BRAN riders relax under a tent Sunday. Charging stations for phones and other electronic devices were available to riders. (Johnson Publications photo.)
From right, Doug Martin of LIncoln, John Richardson or Kirksville, Missouri, and Kent Baker of Lincoln relax in the shade of a BRAN truck in Imperial Sunday. (Johnson Publications photo.)
Ritchie and Coni Meyer of Page, Nebraska ride up a hill on Highway 61 coming into Imperial. Members of the Imperial BRAN committee placed signs along sections of Highway 61 to alert drivers of the bicylists on the road. (Johnson Publications photo.)
BRAN stay in Imperial rated a success
Imperial played host to several hundred visitors on Sunday.
The Nebraska Rod and Custom Association (NRCA) had about 400 cars stop at the school for about an hour Sunday morning, arriving and leaving town in two shifts.
Bicycle Ride Across Nebraska (BRAN) had about 400 riders plus followers spend Sunday night at the Chase County Schools’ football field.
The two groups had the stretch of Highway 61 between Grant and Imperial where they shared the road.
With no shoulder, this could have been a big problem, but BRAN president/director Wes Galusha thought otherwise.
“People really enjoyed watching the cars go by,” Galusha said.
“It was really an example of how to share the road.”
This was the 38th year for BRAN, a nonprofit organization based in Omaha.
Galusha said they have 28 different states and two different countries represented this year.
They also had multiple types of bikes, including some recumbent bicycles (where the rider is in a laid-back, reclining position) and even some tandem bicycles (multiple seats).
Galusha has been a director or co-director for the tour since 2003.
“I’ve always been interested (in bicycles),” Galusha said.
“I was a rider before I ever joined the organization.”
Galusha doesn’t actually ride a bicycle on the tour, though, since he has to be available to help other riders as a staff member of BRAN.
While BRAN is a camping bicycle tour, Galusha said the riders don’t have to worry about toting their gear across the state.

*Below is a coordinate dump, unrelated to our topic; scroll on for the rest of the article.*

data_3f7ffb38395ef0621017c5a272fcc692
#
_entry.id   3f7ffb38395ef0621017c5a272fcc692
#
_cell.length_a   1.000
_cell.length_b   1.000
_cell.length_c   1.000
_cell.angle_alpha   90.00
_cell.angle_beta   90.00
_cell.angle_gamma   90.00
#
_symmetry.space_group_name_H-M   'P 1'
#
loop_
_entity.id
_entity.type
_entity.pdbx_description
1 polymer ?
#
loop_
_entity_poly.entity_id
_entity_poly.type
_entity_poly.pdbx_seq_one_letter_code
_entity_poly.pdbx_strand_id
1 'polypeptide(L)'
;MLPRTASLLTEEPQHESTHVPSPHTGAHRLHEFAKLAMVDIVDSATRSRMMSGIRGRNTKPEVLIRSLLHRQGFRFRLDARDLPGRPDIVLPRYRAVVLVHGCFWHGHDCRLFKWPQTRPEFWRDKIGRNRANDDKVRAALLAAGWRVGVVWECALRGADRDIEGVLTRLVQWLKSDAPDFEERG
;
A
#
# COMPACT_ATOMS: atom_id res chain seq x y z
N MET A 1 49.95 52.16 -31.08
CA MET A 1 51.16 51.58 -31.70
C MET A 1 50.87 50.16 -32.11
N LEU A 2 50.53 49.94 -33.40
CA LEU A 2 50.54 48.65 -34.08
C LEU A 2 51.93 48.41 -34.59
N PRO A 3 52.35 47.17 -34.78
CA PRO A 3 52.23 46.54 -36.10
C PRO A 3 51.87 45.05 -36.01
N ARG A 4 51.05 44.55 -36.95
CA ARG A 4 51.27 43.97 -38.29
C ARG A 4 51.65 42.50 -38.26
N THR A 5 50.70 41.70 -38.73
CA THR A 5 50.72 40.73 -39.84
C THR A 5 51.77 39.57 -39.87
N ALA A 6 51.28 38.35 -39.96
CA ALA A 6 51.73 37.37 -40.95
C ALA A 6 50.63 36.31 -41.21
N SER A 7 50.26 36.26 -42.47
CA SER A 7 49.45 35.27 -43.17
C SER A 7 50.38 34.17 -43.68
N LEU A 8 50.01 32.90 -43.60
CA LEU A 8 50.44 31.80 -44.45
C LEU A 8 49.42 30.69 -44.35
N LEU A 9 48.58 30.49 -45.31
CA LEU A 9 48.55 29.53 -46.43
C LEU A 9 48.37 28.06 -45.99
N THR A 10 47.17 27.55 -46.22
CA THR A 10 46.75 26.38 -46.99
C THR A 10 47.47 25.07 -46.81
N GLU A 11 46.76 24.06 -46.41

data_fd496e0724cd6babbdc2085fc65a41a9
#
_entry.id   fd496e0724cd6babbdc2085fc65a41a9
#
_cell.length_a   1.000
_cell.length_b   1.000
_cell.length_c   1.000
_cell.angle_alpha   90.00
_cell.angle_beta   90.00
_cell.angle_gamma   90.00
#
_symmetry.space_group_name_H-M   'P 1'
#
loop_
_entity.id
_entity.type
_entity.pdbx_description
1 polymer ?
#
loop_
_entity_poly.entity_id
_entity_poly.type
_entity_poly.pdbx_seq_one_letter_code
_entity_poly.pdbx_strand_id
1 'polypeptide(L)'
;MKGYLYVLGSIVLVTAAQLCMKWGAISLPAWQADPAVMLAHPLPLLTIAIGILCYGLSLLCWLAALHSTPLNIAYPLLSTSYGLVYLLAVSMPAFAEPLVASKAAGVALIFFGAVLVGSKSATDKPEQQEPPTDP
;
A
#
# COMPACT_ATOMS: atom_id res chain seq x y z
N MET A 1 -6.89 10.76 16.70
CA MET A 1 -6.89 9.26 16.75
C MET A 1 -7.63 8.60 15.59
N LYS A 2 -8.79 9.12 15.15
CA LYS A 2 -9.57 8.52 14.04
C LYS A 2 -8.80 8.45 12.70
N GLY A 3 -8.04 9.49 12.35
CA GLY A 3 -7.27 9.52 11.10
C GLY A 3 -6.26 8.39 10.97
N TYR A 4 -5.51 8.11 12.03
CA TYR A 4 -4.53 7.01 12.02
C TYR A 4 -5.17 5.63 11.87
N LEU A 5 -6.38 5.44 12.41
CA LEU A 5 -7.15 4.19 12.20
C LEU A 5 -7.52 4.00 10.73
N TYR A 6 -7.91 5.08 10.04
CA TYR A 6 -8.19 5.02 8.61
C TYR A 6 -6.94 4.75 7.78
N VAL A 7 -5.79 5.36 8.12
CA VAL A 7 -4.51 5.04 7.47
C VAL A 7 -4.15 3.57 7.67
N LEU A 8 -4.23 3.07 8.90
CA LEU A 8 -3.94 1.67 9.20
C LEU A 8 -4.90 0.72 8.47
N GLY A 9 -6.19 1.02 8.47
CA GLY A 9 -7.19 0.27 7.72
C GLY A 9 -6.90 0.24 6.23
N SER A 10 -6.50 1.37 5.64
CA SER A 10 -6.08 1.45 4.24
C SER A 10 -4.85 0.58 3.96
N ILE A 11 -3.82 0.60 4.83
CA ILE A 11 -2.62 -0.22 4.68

A big Penske truck follows the riders, carrying all of their tents and overnight equipment.
“We also have trucks going up and down the road all day long until the last person gets in. Just so we have everybody protected,” Galusha said.
There are also BRAN staff stopped every 10 miles with water and snacks.
Galusha, as well as many of the riders, were thankful for the good weather on Sunday, which some called “near perfect.”
The forecast had originally called for a nearly 20 mph headwind for the riders, but that changed to a light breeze.
While Galusha has visited Imperial before, he wasn’t sure what to expect.
“Every town has its own culture,” he said.
Galusha added the communications made between the riders and the locals are what make any stop interesting.
“Otherwise, what’s the point?” he asked.
One thing BRAN does is give scholarships to the hosting towns.
“They have to be used by seniors from those towns going to school in Nebraska,” Galusha said.
He said it’s one way they are trying to encourage people to stay in Nebraska.
“ ’Cause this is the backbone of Nebraska, not Omaha,” he said.
“Most of those Omaha businesses are ag-based, so if you don’t have these small, western and central Nebraska ag towns, those places in Omaha and Lincoln wouldn’t thrive,” Galusha said.
“People don’t really understand that relationship.”
Imperial only had one local rider take part in the tour.
Deb Harmon stayed overnight in Ogallala Saturday to be ready to leave for Imperial the next day.
“I’ve never done a multiple-day ride,” Harmon said.
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